It’s almost as though constraints fueled Jihae’s creativity. “I treated my albums like art projects, collaborated with fine artists and filmmakers, and my creative thinking expanded from there. I’m brave enough to throw myself into an uncharted creative challenge; in fact, I thrive on it. I’m also a hugely vulnerable person and extremely sensitive, but when I put my mind to something and I believe in it, then I’m unstoppable.”

Jihae’s quiet confidence and calm demeanor are captivating, but when I ask about her personal habits for achieving tranquility, she is quick to recount a time when that felt out of reach. “I remember my first time on set as an actor, which was for “Mars,” a TV series directed by Ron Howard and Brian Grazer and produced by National Geographic. “I thought I was having a panic attack, so I was doing everything I could to try and ground myself. I was listening to solfeggio frequencies and talking to myself, and eventually found solace in conscious breathing.” Mindful practices like pranayama, a series of yogic techniques for regulating the breath, and meditation have since become pillars in Jihae’s personal rituals. “I focus on my breath to give my brain a break. Ashtanga yoga and Zen meditation keep me grounded. I realized during the pandemic that I can’t live without either.”

During the pandemic, hate crimes against Asians increased by 76% — a heartbreaking statistic that Jihae solemnly acknowledges. “Out of nowhere Asians became the scapegoats for the pandemic. People who look like our mothers and fathers were being beaten. How do you live with that? How do you even begin to process that? New York was the only place I felt at home and when these hate crimes started happening, I felt robbed of that.” And yet, despite circumstances that left even the most solid among us feeling ungrounded, Jihae once again found solace in simple rituals and mindful techniques. “I’m constantly learning and relearning the power of presence. When something unsettles me, I do my best not to be reactive and instead use my breath to stay mindful of what’s really happening. I think we often have the tendency to take a piece of information and spiral, instead of zooming out to see the whole picture.”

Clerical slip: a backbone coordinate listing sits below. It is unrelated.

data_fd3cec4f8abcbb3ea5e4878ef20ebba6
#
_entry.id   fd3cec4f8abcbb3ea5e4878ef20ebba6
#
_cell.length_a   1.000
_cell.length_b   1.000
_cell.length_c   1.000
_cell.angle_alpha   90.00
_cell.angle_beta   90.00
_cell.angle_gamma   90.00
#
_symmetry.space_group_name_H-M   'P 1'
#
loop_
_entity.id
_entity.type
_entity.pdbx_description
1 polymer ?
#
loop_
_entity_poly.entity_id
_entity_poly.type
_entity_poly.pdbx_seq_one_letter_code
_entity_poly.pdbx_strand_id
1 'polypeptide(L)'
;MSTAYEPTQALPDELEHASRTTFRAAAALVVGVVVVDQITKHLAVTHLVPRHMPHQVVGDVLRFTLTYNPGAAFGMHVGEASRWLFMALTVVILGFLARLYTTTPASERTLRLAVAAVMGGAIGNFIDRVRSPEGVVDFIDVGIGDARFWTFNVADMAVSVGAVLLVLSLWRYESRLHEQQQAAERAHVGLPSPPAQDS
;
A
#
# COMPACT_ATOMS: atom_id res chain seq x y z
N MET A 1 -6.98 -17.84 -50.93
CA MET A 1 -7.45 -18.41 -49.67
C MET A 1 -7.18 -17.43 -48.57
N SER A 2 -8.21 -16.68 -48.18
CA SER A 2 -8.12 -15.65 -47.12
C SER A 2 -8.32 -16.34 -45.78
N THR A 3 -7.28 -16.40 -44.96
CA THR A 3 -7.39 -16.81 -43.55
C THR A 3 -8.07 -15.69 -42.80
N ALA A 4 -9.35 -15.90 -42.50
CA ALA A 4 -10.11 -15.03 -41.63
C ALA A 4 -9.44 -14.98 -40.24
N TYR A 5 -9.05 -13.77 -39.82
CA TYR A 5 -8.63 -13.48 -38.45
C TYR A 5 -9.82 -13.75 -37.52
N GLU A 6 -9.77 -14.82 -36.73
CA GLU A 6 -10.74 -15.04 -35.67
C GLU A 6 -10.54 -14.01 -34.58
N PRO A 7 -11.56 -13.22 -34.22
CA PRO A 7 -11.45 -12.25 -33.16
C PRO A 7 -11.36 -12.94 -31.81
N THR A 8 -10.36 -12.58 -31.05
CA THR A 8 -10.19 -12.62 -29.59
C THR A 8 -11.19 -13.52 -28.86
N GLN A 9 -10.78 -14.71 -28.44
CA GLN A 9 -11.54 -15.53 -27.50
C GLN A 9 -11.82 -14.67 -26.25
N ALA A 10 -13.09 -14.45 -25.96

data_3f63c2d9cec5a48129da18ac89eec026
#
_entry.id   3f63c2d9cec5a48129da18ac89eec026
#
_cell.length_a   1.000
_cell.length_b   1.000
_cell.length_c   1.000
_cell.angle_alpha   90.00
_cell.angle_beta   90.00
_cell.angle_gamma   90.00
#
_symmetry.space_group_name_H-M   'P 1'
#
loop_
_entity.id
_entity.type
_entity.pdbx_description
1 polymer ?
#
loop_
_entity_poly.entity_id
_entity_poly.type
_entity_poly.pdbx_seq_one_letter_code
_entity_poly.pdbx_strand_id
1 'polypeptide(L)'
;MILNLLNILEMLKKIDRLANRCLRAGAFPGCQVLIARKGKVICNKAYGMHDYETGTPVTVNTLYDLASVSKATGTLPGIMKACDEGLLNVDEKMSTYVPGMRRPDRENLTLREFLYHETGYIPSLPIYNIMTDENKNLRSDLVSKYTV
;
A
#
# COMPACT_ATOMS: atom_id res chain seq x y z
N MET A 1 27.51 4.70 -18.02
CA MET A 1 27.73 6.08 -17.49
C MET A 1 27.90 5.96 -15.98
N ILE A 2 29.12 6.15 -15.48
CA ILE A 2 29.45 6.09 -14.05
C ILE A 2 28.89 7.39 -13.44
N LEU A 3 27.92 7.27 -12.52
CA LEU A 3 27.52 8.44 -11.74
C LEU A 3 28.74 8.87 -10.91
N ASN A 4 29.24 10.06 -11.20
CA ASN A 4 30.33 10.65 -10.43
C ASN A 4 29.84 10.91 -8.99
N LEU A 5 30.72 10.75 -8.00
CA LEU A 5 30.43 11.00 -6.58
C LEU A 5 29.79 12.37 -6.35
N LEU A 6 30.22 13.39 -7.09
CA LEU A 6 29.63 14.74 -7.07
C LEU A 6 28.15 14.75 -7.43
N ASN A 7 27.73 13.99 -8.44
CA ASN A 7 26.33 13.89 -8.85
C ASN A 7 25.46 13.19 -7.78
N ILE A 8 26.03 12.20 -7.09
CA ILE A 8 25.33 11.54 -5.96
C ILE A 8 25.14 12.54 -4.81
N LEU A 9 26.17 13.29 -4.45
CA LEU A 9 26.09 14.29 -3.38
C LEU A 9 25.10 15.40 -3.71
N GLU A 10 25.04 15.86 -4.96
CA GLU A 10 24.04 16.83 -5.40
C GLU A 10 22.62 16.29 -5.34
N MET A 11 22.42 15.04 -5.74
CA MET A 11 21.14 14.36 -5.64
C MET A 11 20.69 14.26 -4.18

When Jihae describes her creative process, it’s clear her parents’ devotional beliefs live on through her craft. In “The Artist’s Way,” Julia Cameron writes, “Creativity requires faith and faith requires that we relinquish control.” This is a dance that Jihae embodies with grace as she likens flow state to spirituality: “I think the creative process is a beautiful place to be. I get a glimpse of the divine in those rare moments when a song gets channeled … almost as if I’ve fished it out of the ether. It’s a spiritual experience.”

Inspired to practice Jihae’s trusted technique for conscious breathing? Here’s how.

  • Place your hands on your abdomen and close your eyes.

  • Inhale through your nose, allowing your belly to expand beneath your hands.

  • Exhale out your mouth, releasing any tension you may be storing in the body.

  • Inhale for a count of 4.

  • Exhale for a count of 6.

  • Repeat as desired.

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Our Contributors

Jenn Tardif Writer

Jenn Tardif is the founder of the mindful collective 3rd Ritual, a certified aromatherapist, and a writer. A devout student of Taoism, yoga, and mindfulness, Tardif is a firm believer that wisdom lights the path to well-being, and has made a lifelong commitment to share the teachings with anyone curious enough to learn more.

Flora Hanitijo Photographer

Originally from Macau, Hanitijo grew up in Montreal, Canada. After studying at Cooper Union, she spent a decade living and working between Paris, London, and New York. She currently lives and works in Brooklyn, New York, with her family.